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Am I mad to go back?

(5 Posts)
FaithLoveandHope Tue 26-Jan-16 13:46:47

Hi All,

I'm on a 1+3 phd course and 4 months into the three year phd part. I was part of a new research group, one of 3 phd students and very little support from supervisor. I've thought about withdrawing as my mental health has taken a huge hit and I'm really struggling. I reached the point of making the decision to leave and then another lecturer suggested finding another supervisor. However this would mean starting a new project from scratch and hoping / praying I have no more blips as I'll have essentially lost 4 months. Would I be mad to consider it?

MedSchoolRat Tue 26-Jan-16 19:27:13

Well, you've probably learnt a lot from those 4 months about mistakes not to make again.

If the reasons why you ever wanted a PhD are still true;
If your mental health isn't going to be an issue again (as much as we can foresee anything);
If someone is offering a PhD programme you like...

then why not?

FaithLoveandHope Tue 26-Jan-16 19:46:23

Thanks Med. Re my mental health, it only spiralled as a result of having no support from my supervisor, so I guess as long as my new supervisor (or their group) provides some sort of support it'll for the most part be okay. I don't really know what my reasons for doing it are tbh. I have no idea what I actually want and in some ways I feel like the PhD gives me the time and space to figure that out as it's something set in stone (as such) for the next almost three years and I actually get something out of it rather than bobbing around doing odd jobs here and there. I do enjoy the subject but I'm not sure it's where I want to be for the rest of my life...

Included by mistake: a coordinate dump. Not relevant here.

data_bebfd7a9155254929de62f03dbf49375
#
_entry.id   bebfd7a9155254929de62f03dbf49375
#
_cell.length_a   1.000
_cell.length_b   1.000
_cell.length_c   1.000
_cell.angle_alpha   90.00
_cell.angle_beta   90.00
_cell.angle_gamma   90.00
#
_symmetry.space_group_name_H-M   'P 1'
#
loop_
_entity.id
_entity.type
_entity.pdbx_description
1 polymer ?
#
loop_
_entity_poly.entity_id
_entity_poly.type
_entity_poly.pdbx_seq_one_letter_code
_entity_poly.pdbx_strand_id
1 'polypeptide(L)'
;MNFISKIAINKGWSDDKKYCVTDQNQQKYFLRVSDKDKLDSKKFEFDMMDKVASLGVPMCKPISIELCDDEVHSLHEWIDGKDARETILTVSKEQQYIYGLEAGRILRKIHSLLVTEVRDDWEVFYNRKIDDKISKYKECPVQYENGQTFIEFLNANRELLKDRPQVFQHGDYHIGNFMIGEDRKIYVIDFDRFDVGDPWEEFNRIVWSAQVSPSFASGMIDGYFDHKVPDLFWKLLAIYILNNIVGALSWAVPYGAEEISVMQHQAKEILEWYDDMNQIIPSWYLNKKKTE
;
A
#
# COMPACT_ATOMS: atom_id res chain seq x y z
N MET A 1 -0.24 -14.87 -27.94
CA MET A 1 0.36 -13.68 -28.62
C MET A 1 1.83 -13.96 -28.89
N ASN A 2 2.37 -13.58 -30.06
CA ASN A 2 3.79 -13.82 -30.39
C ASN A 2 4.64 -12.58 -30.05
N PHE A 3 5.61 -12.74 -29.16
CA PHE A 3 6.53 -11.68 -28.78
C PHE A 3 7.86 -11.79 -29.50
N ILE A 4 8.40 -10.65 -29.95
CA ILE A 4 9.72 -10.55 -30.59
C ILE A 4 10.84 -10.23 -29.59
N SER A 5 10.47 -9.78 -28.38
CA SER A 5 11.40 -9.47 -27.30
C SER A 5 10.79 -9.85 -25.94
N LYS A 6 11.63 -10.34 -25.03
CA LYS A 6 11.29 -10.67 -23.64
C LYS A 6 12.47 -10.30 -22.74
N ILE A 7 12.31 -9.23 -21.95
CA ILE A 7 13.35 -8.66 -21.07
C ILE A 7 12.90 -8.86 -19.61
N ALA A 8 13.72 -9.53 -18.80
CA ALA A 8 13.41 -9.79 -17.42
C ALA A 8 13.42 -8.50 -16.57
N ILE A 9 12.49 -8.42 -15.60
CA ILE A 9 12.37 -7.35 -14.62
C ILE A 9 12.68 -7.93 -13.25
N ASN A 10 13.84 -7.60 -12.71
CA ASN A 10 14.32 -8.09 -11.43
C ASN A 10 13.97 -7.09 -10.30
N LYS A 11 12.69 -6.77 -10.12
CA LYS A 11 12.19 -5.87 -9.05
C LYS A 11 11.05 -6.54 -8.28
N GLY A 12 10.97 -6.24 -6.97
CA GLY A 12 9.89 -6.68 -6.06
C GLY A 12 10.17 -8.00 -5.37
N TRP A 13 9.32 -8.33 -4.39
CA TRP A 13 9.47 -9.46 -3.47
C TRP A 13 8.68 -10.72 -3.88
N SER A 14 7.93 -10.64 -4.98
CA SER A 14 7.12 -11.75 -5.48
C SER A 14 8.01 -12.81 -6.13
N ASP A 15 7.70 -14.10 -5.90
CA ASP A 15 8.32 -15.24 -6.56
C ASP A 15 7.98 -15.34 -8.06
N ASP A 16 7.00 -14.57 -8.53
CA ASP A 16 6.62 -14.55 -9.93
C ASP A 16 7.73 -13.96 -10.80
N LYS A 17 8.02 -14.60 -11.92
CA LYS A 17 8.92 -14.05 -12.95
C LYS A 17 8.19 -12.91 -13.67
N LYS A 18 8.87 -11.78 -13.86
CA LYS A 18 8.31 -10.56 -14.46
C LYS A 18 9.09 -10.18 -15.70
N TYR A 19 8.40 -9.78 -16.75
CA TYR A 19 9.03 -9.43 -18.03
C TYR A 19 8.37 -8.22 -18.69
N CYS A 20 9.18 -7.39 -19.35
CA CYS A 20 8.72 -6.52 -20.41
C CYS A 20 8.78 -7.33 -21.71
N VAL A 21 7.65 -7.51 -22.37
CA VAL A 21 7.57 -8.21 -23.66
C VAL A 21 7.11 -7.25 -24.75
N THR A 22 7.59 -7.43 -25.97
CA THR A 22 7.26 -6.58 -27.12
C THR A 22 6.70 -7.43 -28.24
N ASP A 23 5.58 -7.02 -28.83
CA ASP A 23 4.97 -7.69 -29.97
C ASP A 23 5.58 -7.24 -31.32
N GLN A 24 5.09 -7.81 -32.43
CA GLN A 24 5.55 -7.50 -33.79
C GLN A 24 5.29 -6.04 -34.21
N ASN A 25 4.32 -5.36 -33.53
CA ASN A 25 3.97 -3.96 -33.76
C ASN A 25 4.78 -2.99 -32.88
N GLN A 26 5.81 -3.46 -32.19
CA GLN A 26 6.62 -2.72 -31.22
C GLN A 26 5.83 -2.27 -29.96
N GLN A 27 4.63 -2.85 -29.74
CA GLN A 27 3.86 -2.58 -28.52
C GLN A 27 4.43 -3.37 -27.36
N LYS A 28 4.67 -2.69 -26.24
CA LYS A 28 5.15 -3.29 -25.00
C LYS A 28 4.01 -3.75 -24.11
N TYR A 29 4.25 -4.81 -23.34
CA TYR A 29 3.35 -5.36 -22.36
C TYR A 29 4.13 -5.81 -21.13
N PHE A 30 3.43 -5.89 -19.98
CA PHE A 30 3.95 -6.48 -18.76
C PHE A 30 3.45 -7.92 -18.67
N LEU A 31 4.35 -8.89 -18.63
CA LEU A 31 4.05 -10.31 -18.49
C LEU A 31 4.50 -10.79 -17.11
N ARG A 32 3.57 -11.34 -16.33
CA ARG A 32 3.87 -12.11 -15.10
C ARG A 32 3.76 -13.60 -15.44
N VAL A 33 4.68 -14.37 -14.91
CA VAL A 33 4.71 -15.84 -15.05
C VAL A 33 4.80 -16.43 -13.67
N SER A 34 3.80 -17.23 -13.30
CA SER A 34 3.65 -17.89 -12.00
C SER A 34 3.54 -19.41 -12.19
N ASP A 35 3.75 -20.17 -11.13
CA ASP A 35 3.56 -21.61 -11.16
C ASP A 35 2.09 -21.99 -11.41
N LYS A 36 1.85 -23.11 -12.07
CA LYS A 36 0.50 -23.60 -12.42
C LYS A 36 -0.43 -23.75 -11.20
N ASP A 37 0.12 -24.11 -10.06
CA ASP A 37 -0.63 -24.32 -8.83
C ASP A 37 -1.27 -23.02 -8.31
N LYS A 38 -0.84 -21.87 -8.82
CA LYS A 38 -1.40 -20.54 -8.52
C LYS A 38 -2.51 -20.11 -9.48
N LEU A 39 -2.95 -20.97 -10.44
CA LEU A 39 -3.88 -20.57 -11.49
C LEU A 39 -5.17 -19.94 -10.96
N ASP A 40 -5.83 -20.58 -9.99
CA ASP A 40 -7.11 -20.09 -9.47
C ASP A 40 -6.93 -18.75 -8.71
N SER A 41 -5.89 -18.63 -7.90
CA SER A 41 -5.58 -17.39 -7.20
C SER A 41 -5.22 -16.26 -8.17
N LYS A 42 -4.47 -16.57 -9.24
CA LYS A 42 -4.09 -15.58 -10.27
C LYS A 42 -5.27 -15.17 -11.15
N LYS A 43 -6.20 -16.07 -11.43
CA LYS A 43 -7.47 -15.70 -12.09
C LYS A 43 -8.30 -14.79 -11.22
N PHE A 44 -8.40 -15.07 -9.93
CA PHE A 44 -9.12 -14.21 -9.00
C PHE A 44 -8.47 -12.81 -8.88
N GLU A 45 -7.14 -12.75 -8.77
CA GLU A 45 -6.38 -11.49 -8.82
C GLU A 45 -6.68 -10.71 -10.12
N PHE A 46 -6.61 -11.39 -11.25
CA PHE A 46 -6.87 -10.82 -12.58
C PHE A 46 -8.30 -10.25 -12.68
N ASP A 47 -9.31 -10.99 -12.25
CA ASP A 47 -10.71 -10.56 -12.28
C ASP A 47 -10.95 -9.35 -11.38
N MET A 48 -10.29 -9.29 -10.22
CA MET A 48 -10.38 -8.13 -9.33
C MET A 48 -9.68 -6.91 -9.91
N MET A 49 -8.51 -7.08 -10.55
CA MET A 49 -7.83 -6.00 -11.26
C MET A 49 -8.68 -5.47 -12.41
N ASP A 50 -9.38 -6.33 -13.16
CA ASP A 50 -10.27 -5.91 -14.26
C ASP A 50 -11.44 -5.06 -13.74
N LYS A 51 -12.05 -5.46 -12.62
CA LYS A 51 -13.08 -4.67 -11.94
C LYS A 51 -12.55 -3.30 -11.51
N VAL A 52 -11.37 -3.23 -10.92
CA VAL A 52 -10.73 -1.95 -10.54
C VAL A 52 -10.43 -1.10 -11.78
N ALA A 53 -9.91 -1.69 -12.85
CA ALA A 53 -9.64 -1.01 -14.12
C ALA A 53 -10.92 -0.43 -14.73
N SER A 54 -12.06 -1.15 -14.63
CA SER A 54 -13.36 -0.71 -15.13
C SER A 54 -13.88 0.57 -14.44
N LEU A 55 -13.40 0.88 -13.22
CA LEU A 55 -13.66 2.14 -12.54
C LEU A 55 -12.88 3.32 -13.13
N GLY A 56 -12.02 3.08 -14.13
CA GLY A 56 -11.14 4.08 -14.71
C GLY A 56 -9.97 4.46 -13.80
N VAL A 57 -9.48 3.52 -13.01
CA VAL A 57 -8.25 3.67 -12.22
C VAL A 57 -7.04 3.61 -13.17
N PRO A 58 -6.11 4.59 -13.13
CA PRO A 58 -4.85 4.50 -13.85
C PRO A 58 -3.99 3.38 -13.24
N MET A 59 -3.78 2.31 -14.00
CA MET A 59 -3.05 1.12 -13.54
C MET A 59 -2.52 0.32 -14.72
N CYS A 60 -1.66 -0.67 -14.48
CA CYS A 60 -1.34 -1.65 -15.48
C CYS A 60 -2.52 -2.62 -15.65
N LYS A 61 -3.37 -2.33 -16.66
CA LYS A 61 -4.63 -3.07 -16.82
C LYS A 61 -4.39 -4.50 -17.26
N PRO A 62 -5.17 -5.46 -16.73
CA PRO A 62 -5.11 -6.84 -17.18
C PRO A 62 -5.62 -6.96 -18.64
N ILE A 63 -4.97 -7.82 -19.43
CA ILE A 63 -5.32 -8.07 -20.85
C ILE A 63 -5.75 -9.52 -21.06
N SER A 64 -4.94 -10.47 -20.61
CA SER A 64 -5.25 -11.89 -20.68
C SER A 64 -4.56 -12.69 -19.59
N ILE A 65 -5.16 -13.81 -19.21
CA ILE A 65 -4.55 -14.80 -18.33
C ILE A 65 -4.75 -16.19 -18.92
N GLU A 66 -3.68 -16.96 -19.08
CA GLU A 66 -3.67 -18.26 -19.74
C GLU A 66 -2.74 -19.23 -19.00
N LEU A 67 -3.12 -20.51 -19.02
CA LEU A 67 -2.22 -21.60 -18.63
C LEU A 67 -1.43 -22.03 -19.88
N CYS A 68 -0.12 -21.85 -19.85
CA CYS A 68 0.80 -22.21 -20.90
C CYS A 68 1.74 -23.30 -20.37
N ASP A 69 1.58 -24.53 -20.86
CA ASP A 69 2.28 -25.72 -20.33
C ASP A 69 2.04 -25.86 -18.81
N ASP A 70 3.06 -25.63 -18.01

Margoonyawill Tue 26-Jan-16 20:44:07

Honestly, based only on what you've written here I'd suggest that maybe you should cut your losses. I think you've really got to want to do a PhD in order to have the drive to stick with it to completion -- & I'd never advise anyone who doesn't definitely want to be an academic to do a PhD now anyway because there's so much pressure on students to complete within time. A PhD is always going to be a massive strain on your mental health IMO & so you've either got to be sure you can cope with that, or you've got to be doing it for a very clear reason (I.e. career).

As for your supervisor, are you sure anyone else would be any more supportive? You may find yourself in the same situation even with a new supervisor. PhD students are often surprised (& confused/frustrated/alarmed) by how little guidance they actually get -- it is an independent project, after all. (Though I'm coming from a humanities perspective, it may be somewhat different for STEM subjects.)

I'd say that you should either stick with what you've got, if you can, or just go and do something else -- there are so many other really great jobs/professions out there. Academia is a tough life, the PhD is only the start of that.

FaithLoveandHope Tue 26-Jan-16 23:20:09

Thanks for your take on things Margoony I'm not sure being an academic is the only option. I think the PhD opens door in many careers, I don't think it's unrealistic to say I know I don't want the hours that come with being an academic when I know DP and I want children within the next 5 - 10 years, something which in my opinion is not compatible with the ridiculously long hours of an early research career. Re supervisors, I can't be 100% sure somebody else would provide more support but I know that out of all my friends doing a PhD, not one has had such little support from their supervisor / group as me. I think it's different in STEM in that everyone in your particular lab is doing a similar sort of area and so can help with bouncing ideas around.

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